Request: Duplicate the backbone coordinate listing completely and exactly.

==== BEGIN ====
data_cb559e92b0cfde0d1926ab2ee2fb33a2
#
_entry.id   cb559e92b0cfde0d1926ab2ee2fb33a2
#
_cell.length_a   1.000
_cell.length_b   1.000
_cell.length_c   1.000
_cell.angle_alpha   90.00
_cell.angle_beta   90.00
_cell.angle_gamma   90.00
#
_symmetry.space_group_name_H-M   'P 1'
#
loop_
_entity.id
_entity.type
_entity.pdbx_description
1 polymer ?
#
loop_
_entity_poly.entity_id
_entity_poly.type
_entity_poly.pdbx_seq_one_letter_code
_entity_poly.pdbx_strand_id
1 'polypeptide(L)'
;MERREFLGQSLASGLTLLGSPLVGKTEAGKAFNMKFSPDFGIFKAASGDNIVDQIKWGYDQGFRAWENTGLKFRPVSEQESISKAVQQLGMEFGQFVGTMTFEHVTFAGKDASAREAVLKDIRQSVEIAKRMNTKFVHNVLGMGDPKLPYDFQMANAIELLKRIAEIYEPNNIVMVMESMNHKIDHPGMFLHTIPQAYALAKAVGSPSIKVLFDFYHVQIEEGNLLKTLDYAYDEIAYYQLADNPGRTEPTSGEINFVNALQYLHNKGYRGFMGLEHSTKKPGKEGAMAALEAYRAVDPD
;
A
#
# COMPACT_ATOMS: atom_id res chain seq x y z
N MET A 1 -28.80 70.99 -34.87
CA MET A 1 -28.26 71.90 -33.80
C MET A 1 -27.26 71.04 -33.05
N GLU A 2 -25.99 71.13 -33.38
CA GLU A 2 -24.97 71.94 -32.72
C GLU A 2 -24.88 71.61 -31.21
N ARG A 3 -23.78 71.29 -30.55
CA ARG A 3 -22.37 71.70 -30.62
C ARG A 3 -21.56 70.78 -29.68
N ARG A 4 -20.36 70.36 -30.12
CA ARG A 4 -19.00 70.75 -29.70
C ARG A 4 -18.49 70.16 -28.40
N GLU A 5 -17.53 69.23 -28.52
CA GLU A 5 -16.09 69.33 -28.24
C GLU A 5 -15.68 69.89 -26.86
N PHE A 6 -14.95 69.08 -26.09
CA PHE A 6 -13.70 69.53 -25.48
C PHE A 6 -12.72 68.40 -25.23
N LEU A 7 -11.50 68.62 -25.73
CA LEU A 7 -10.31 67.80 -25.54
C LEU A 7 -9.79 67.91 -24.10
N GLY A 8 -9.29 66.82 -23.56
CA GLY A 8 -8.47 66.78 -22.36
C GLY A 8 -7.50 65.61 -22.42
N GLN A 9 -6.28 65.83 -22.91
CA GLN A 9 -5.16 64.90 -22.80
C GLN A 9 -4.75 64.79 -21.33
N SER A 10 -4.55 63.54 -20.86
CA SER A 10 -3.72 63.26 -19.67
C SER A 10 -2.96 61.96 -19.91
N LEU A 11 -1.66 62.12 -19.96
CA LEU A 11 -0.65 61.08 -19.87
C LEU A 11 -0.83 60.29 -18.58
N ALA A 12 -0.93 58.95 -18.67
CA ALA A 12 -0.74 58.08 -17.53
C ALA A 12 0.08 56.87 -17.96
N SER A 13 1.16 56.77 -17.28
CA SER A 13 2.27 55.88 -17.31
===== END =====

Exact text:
data_cb559e92b0cfde0d1926ab2ee2fb33a2
#
_entry.id   cb559e92b0cfde0d1926ab2ee2fb33a2
#
_cell.length_a   1.000
_cell.length_b   1.000
_cell.length_c   1.000
_cell.angle_alpha   90.00
_cell.angle_beta   90.00
_cell.angle_gamma   90.00
#
_symmetry.space_group_name_H-M   'P 1'
#
loop_
_entity.id
_entity.type
_entity.pdbx_description
1 polymer ?
#
loop_
_entity_poly.entity_id
_entity_poly.type
_entity_poly.pdbx_seq_one_letter_code
_entity_poly.pdbx_strand_id
1 'polypeptide(L)'
;MERREFLGQSLASGLTLLGSPLVGKTEAGKAFNMKFSPDFGIFKAASGDNIVDQIKWGYDQGFRAWENTGLKFRPVSEQESISKAVQQLGMEFGQFVGTMTFEHVTFAGKDASAREAVLKDIRQSVEIAKRMNTKFVHNVLGMGDPKLPYDFQMANAIELLKRIAEIYEPNNIVMVMESMNHKIDHPGMFLHTIPQAYALAKAVGSPSIKVLFDFYHVQIEEGNLLKTLDYAYDEIAYYQLADNPGRTEPTSGEINFVNALQYLHNKGYRGFMGLEHSTKKPGKEGAMAALEAYRAVDPD
;
A
#
# COMPACT_ATOMS: atom_id res chain seq x y z
N MET A 1 -28.80 70.99 -34.87
CA MET A 1 -28.26 71.90 -33.80
C MET A 1 -27.26 71.04 -33.05
N GLU A 2 -25.99 71.13 -33.38
CA GLU A 2 -24.97 71.94 -32.72
C GLU A 2 -24.88 71.61 -31.21
N ARG A 3 -23.78 71.29 -30.55
CA ARG A 3 -22.37 71.70 -30.62
C ARG A 3 -21.56 70.78 -29.68
N ARG A 4 -20.36 70.36 -30.12
CA ARG A 4 -19.00 70.75 -29.70
C ARG A 4 -18.49 70.16 -28.40
N GLU A 5 -17.53 69.23 -28.52
CA GLU A 5 -16.09 69.33 -28.24
C GLU A 5 -15.68 69.89 -26.86
N PHE A 6 -14.95 69.08 -26.09
CA PHE A 6 -13.70 69.53 -25.48
C PHE A 6 -12.72 68.40 -25.23
N LEU A 7 -11.50 68.62 -25.73
CA LEU A 7 -10.31 67.80 -25.54
C LEU A 7 -9.79 67.91 -24.10
N GLY A 8 -9.29 66.82 -23.56
CA GLY A 8 -8.47 66.78 -22.36
C GLY A 8 -7.50 65.61 -22.42
N GLN A 9 -6.28 65.83 -22.91
CA GLN A 9 -5.16 64.90 -22.80
C GLN A 9 -4.75 64.79 -21.33
N SER A 10 -4.55 63.54 -20.86
CA SER A 10 -3.72 63.26 -19.67
C SER A 10 -2.96 61.96 -19.91
N LEU A 11 -1.66 62.12 -19.96
CA LEU A 11 -0.65 61.08 -19.87
C LEU A 11 -0.83 60.29 -18.58
N ALA A 12 -0.93 58.95 -18.67
CA ALA A 12 -0.74 58.08 -17.53
C ALA A 12 0.08 56.87 -17.96
N SER A 13 1.16 56.77 -17.28
CA SER A 13 2.27 55.88 -17.31